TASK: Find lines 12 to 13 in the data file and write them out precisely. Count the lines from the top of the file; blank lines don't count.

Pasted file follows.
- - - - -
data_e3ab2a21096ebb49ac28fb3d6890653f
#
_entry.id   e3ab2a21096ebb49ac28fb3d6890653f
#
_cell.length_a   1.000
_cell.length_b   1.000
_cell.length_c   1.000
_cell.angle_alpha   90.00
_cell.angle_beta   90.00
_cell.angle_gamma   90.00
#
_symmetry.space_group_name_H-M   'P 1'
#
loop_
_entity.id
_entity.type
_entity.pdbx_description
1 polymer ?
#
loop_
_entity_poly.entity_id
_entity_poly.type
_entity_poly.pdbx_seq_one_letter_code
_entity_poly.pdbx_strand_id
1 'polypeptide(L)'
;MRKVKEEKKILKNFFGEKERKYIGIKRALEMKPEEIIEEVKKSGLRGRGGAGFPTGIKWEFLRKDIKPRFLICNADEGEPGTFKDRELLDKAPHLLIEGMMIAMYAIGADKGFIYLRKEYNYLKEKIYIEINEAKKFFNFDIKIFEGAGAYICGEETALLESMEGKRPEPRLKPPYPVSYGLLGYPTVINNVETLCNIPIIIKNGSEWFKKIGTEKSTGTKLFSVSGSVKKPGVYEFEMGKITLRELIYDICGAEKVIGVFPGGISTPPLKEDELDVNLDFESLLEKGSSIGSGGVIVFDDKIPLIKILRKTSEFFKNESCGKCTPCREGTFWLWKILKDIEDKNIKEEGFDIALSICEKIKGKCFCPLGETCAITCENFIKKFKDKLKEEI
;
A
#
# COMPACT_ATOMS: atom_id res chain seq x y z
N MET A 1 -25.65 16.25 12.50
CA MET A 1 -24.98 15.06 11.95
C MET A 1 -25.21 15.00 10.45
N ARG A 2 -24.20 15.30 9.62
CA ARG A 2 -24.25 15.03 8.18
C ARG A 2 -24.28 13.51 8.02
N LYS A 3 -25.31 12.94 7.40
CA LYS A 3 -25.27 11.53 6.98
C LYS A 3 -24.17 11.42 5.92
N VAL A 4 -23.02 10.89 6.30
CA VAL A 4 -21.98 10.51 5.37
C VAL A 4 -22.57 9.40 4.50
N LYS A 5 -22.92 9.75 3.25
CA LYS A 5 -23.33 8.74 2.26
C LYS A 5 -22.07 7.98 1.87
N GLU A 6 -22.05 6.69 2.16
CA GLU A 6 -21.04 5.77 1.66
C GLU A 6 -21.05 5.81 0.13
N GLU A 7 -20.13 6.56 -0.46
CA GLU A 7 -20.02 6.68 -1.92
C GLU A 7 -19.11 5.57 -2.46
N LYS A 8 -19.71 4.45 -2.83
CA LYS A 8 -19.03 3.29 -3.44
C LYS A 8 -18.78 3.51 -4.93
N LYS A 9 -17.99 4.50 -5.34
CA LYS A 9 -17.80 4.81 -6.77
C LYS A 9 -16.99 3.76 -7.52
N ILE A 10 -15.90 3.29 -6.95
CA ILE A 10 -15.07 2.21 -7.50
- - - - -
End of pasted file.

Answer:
_symmetry.space_group_name_H-M   'P 1'
#